Recent Flood News
Cover crops planted in late winter or very early spring can help barren, flood-damaged fields start to recover. Plant roots will anchor the soil, helping prevent sandblasing and wind and water erosion. The growing roots also will help feed the soil biological life, especially arbuscular mychorrhizae fungi.
Read more about using early-planted cover crops, including crop selection and seeding rates, seeding methods, and the importance of timely termination of the cover crop in a recent CropWatch article.
Learn about flood recovery resources and programs available through NRCS, FSA, RMA, and the Army Corps of Engineers in a multi-state webinar recorded December 14. Representatives of these federal agencies will join with university extension services to offer a 2 1/2-hour webinar for farmers and landowners affected by the 2011 Missouri River flood. In addition to the agency representatives, two farmers (one from Nebraska and one from Iowa) will share their experiences in repairing the physical and biological properties of their fields.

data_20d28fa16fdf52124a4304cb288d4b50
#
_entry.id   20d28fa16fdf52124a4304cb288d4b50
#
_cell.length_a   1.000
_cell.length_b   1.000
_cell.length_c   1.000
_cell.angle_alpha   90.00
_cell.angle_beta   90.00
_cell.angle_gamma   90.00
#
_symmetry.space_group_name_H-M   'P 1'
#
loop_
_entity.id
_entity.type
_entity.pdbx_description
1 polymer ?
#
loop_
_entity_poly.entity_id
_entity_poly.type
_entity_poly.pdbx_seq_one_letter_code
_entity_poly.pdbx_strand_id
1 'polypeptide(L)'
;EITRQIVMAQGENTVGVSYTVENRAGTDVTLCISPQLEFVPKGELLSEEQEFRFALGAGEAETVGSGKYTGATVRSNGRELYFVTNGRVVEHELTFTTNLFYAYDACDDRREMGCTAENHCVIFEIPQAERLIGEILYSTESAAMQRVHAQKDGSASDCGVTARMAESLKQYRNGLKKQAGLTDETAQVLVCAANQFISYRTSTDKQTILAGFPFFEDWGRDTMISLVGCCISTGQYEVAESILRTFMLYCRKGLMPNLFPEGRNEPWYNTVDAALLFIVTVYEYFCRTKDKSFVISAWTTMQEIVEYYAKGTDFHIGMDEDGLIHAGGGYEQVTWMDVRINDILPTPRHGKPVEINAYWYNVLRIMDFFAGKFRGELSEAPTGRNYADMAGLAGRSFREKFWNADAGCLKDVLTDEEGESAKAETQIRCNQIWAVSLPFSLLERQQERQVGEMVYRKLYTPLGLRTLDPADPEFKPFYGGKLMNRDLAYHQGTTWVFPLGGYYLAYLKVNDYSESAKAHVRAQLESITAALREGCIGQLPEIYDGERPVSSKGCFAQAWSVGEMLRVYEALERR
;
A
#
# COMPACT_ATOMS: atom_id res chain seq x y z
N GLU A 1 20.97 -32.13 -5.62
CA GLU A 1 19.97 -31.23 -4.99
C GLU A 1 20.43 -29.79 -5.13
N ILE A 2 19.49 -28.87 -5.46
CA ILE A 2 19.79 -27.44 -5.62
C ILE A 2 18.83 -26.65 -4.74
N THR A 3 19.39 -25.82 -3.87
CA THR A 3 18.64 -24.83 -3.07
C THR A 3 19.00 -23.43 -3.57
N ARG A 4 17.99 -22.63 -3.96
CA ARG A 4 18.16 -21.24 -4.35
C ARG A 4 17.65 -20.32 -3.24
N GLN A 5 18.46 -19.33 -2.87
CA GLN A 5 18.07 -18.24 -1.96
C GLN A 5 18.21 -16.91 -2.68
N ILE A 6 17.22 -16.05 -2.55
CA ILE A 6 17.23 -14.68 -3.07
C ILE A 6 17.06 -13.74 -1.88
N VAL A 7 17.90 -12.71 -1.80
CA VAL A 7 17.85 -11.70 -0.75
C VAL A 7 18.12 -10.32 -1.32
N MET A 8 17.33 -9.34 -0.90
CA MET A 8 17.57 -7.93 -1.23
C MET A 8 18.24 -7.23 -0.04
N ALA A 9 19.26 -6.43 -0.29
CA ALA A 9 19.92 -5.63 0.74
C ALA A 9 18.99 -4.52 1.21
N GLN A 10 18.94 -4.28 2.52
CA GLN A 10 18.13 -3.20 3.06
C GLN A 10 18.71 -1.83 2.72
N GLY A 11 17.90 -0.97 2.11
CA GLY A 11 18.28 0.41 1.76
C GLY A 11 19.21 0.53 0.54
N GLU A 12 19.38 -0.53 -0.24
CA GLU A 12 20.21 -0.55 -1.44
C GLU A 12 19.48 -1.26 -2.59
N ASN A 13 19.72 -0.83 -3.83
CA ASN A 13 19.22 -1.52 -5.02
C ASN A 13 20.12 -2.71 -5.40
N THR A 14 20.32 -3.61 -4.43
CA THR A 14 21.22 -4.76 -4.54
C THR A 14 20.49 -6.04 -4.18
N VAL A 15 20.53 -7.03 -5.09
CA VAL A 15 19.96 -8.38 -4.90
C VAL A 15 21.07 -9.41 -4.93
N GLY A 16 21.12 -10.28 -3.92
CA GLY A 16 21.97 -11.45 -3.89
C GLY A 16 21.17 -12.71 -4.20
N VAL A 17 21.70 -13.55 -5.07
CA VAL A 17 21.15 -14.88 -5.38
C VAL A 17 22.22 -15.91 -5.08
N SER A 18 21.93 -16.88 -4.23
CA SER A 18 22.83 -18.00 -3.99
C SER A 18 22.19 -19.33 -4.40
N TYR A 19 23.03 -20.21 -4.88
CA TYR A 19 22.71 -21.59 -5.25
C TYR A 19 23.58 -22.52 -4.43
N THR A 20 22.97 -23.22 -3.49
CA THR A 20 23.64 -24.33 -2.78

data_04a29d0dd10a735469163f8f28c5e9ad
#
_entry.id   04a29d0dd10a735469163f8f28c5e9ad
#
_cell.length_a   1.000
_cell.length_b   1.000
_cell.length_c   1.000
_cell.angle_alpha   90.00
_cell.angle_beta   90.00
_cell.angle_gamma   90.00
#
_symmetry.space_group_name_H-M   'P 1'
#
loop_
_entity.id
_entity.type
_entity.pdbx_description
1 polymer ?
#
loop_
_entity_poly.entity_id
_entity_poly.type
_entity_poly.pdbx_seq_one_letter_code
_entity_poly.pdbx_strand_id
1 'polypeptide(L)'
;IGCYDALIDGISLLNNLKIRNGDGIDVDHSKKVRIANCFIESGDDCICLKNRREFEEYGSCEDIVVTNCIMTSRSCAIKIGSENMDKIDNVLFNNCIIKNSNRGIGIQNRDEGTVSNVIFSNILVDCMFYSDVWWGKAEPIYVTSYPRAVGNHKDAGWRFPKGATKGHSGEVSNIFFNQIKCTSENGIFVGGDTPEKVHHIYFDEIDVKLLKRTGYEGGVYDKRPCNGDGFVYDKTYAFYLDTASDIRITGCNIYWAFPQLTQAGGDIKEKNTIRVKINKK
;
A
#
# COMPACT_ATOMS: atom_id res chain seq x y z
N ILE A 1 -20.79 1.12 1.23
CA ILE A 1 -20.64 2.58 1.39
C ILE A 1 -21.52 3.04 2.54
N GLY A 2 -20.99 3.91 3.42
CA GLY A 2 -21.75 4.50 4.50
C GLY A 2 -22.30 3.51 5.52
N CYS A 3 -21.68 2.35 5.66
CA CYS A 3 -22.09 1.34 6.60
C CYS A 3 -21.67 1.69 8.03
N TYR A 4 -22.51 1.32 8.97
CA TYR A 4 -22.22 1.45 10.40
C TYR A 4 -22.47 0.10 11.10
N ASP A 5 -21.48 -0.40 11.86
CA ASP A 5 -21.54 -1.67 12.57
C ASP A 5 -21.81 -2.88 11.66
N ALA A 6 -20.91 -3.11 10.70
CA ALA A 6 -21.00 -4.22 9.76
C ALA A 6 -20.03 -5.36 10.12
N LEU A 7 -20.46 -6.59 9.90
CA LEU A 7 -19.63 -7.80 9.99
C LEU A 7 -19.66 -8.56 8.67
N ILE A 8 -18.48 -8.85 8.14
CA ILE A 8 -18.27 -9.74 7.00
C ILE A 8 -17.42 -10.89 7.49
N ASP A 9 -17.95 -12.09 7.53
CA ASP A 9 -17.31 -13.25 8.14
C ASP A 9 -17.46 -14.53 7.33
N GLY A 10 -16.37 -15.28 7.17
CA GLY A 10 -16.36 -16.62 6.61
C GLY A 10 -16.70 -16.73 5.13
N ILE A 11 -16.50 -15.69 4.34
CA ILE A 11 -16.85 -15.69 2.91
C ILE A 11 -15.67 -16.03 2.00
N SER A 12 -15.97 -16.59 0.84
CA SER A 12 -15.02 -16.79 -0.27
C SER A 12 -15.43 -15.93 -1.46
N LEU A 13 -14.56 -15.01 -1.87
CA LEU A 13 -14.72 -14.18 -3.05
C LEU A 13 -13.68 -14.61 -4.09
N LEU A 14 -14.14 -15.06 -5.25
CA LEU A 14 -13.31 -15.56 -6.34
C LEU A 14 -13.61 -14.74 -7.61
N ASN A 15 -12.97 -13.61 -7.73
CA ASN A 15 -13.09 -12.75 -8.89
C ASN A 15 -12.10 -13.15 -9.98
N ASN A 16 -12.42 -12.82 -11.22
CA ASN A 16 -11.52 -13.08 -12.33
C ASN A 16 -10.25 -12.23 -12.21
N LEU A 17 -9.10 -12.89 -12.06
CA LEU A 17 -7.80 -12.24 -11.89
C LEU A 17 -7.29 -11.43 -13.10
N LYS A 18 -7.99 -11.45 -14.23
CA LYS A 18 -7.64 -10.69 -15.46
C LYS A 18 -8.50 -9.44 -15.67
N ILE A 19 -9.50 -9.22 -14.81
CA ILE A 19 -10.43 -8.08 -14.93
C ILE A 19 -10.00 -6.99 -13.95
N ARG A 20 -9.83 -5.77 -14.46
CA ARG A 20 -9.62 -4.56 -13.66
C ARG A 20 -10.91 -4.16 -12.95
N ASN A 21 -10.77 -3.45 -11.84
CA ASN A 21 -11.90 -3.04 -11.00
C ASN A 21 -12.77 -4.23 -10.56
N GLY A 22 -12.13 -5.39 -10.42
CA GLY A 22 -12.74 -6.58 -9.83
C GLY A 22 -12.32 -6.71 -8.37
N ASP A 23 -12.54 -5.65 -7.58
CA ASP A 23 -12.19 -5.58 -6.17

View the Webinar, which has broken down into segments. Resources and fact sheets are available for each of the programs discussed during the webinar. Also see these related resources which may be helpful in viewing the webinar.
- View Farming after the Flood Webinar Segments
New -How To Care For and Manage Flood Damaged Trees - Video by UNL Extension Educator John Fech and Forester Graham Herbst.
(October 3, 2011) John Fech, University of Nebaska-Lincoln Extension Educator and a certified arborist, said the goal is to help people avoid danger from damaged trees while preserving trees that can be saved.
Flood Recovery for Cropland Archived Webinar and Fact Sheets
Iowa State University and University of Nebraska-Lincoln extension have produced information resources on how best to recover crop land from extensive summer flooding. While always difficult, this year's flood cause particular challenges due to how long some fields were (and still are) under water. See the Crops & Cropland section for links to individual segments of the Sept. 12 webinar, Flood Recovery for Cropland. Also see these fact sheets on post-flooding issues
Free Legal Advice Available for Nebraska Flood Victims - FEMA (Aug. 26, 2011)
Call (800)742-3005 for legal assistance.
Scammer Alert for NE Flood Victims - FEMA (Aug 25, 2011)
Flooding Hotline Phone NumbersNebraska Emergency Management Agency/U.S. Army Corps of Engineers
Call 855.211.2453 or 855.211.2454
Ask an Expert
Ask an Extension expert from Iowa State University or the University of Nebraska–Lincoln about recovering cropland from flooding.